Eyes and Independence
Every Tuesday for 5 years our 'Mum's group' got together
Ours was of course the 'best group' and our bonds would last forever
Some of us were 'older mums', some of us were 'young'
and the wisdom of all ages created such diversity among
The unknown ahead, the baby rules we required
got us thinking and sharing and positively inspired
We had ‘Mums’ from interstate, local town and overseas
Without extended family, one another responded to our pleas
Everyone looked forward to our Tuesday in the park
The next Tuesday at someone’s home,
The next – creating a landmark
Birthdays were celebrated together as a group
Invitations were not necessary as we were all in the loop
We had our list of names and numbers to check on now and then
If we did not turn up on Tuesday, concerned others would ask ‘when’
Some of us suffered PND, sleep deprivation or pure exhaustion,
some were so relaxed and ‘natural’, we questioned their milk portion?
When the time came and our 'first ones' started school
Things changed somewhat with sadness, moving on seemed cruel
There were some lucky families who were graced with more than one
But others returned to a working life, supporting their partners, daughter or son
Life has changed for all of us – most ‘children’ now seventeen
Our fond memories of ‘mum’s group’ - laughter, friendships and caffeine
There has been loss within our group, due to things beyond control
We have been there for each other, in or out the cubbyhole
The bonds our kids developed in those early days
may not all be remembered
But the strength in those that have remained will not ever be severed
The experiences, the photos, all trigger a special time
of our lives in ‘Mum’s Group’ growing, playing, reading and rhyme.
The stressors of life……the stressors in life
Rational thoughts, irrational thoughts – which one?
What if … everyone was in this one place together?
What if … a different choice was made?
What if … there were no ‘what if’s’ ?
Cause of stress
“Stress can be good” – true or false?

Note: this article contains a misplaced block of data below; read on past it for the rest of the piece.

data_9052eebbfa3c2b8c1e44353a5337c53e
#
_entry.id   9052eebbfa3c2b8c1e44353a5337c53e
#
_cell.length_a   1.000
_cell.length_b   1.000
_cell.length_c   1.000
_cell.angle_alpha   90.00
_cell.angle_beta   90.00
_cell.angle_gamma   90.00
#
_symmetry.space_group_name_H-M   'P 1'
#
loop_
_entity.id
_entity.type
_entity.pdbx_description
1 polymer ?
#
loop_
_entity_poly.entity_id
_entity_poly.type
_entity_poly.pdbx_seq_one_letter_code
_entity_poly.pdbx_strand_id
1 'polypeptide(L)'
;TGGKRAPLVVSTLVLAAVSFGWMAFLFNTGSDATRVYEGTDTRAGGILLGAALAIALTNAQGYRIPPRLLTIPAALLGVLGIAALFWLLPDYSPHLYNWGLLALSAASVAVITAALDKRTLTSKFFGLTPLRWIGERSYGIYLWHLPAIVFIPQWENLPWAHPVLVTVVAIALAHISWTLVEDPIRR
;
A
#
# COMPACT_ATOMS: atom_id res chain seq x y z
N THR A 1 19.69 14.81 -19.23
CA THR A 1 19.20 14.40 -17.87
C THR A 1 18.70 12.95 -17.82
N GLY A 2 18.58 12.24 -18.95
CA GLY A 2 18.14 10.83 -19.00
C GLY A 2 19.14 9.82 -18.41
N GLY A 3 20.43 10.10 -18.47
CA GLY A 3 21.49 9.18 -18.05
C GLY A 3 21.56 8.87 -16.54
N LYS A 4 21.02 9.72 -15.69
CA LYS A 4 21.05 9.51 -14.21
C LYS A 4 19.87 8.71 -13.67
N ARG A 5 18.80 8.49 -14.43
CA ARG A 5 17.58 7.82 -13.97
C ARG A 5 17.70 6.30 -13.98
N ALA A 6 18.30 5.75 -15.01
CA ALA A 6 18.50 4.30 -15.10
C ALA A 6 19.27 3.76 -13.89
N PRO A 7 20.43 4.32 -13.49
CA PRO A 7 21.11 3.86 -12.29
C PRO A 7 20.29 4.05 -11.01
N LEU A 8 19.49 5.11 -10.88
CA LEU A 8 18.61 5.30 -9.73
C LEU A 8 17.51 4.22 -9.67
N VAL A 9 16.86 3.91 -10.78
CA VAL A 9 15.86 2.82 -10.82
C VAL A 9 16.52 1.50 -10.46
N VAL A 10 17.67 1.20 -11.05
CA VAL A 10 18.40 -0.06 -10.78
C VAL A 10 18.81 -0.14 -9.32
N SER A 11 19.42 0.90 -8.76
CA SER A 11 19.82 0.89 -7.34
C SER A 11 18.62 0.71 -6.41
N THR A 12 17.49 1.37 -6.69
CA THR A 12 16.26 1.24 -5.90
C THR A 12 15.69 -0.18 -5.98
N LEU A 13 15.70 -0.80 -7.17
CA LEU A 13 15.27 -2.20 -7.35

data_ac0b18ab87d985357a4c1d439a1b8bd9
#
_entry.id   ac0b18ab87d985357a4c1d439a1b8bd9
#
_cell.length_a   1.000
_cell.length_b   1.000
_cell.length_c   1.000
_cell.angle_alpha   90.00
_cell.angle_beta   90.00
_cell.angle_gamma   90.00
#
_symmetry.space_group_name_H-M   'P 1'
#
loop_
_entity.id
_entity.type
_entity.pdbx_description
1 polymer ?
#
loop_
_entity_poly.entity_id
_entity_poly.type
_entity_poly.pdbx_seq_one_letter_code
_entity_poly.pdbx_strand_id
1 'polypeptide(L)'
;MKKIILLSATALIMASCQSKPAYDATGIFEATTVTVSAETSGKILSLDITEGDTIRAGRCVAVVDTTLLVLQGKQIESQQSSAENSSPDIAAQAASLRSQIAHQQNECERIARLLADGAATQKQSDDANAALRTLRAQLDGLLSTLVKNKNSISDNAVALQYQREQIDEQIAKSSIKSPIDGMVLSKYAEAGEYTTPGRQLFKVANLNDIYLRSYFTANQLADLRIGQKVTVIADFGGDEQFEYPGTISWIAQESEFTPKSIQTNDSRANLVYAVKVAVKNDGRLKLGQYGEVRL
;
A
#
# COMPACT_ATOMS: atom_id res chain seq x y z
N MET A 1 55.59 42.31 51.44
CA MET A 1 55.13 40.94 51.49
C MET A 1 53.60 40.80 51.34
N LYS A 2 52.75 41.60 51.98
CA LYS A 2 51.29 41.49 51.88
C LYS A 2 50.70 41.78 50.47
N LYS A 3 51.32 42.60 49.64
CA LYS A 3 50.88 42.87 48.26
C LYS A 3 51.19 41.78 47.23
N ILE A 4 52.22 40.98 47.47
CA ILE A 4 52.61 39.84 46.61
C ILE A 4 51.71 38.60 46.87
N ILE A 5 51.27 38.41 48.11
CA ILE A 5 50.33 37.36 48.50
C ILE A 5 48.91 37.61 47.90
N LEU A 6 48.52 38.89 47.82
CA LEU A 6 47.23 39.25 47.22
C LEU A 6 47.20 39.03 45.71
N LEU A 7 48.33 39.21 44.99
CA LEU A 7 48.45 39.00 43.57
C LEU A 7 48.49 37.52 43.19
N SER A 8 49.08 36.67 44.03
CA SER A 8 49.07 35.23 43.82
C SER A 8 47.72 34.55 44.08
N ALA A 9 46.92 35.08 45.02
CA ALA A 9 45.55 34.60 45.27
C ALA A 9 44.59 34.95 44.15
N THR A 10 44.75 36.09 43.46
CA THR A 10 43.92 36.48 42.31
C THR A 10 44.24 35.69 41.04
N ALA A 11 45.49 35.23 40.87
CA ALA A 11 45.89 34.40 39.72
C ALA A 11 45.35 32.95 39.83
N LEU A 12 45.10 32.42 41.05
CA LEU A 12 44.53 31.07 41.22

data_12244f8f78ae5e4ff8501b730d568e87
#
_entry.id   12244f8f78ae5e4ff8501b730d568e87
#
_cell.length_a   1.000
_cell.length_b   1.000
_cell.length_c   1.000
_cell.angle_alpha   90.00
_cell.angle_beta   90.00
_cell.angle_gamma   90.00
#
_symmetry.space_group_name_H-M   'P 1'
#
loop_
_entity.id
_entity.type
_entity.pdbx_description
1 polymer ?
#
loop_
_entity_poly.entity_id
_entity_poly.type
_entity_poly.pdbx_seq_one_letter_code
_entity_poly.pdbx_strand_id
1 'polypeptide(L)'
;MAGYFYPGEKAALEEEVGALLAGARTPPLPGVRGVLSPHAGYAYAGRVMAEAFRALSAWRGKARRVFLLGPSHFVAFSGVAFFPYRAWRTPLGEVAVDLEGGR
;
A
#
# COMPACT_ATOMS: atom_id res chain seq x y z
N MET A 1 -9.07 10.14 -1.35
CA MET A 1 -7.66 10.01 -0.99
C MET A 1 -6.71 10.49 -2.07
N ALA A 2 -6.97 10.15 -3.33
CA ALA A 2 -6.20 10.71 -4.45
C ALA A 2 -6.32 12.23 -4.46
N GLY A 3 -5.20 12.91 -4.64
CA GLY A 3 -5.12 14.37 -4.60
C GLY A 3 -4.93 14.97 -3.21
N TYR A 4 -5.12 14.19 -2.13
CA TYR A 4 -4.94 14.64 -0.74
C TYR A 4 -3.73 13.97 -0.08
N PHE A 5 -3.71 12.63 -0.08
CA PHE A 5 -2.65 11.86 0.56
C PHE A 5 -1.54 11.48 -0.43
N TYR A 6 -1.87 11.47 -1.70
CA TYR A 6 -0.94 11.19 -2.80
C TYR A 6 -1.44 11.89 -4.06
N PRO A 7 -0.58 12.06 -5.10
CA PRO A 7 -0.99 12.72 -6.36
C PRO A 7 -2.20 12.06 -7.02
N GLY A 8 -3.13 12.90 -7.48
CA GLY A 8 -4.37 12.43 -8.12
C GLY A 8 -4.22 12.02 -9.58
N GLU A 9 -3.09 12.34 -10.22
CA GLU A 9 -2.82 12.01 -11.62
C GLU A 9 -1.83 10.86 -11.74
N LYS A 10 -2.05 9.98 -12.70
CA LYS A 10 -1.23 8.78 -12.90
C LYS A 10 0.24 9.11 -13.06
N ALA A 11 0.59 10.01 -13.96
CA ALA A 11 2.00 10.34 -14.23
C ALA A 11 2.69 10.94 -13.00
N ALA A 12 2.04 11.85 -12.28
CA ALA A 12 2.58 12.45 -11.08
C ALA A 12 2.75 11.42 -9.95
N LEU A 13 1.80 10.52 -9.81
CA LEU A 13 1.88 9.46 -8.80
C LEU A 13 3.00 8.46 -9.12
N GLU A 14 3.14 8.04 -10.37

Managing stress – or masking stress?
As a driver, have you ever considered when turning a corner that there could be someone walking along the road on their right hand side which is your left turning area, and the person could have a vision impairment? Where they live may require them walking first to get to their bus stop in a rural area as there are not always buses going down a local road during the day if it’s not a ‘school bus’. So therefore, those who don’t drive a car whether it’s due to their limitations with their vision, or their lack of money to maintain the cost of a car and insurance, there are people who need to get on public transport and the bus stop is a distance away from home.
Recently, on my travels as an Orientation & Mobility specialist I was asked about some challenging scenarios for someone who travels with a long white cane, limited vision, and needs to catch a bus on the Bruce Hwy in North Queensland. For those who are not Queenslanders, “the 1,700 kilometre Bruce Highway is Queensland's major north-south road corridor, connecting coastal population centres from Brisbane to Cairns and supporting around 58 per cent of Queensland's population”
Like all roads there are busy spots and quiet spots that vary throughout the day. The bus services are extremely limited and this service only ran every 2 hours. The challenge presented included the fact that the area of the highway was in a 100km zone, despite there being a bus stop and before the person got to the highway, the road travelled on foot was in an 80km zone.
As an Orientation & Mobility specialist, I don’t feel confident that a person with a vision impairment travelling along those roads is safe considering the logistics of rural country roads and the speed zones currently in place. Our role is to ensure safety and encourage independence in a person and although that person may be proud of their ‘travelling skills and abilities’, opting for alternatives in individual scenarios such as these are not to be seen as a ‘cop out’.
The person is making a safe and sensible decision to travel and be protected in a vehicle such as a taxi. And sometimes accessing such transport provides more independence for the person – they can choose the time of pickup and return and continue to be out there in the community, enjoying others’ company, engage in regular exercise, shop for essentials and more, knowing that there are safer options open to all.
Of course, there are always costs involved with accessing transport. A person with a vision impairment may have a Taxi Subsidy Scheme (TSS card) for travelling in a taxi? Not only do people with a vision impairment have this option. People with other disabilities may also be eligible.
Since NDIS has rolled out in Australia, participants are also entitled to access transport funds and there are 3 levels – dependent on the purpose and regularity of their travel needs, and especially when the hours that a person may want to travel don’t match up with public transport options, these funds can support the person to continue to meet their needs and goals.
Kerri Weaver is a passionate and caring service provider. She loves sharing her knowledge and skills to supporting those with vision impairment and additional disabilities. Kerri has worked in the field of disability for over 30 years. Her experience includes working in Tonga with a specialist team on multiple occasions.
In growth, through play, and when reading, we learn...
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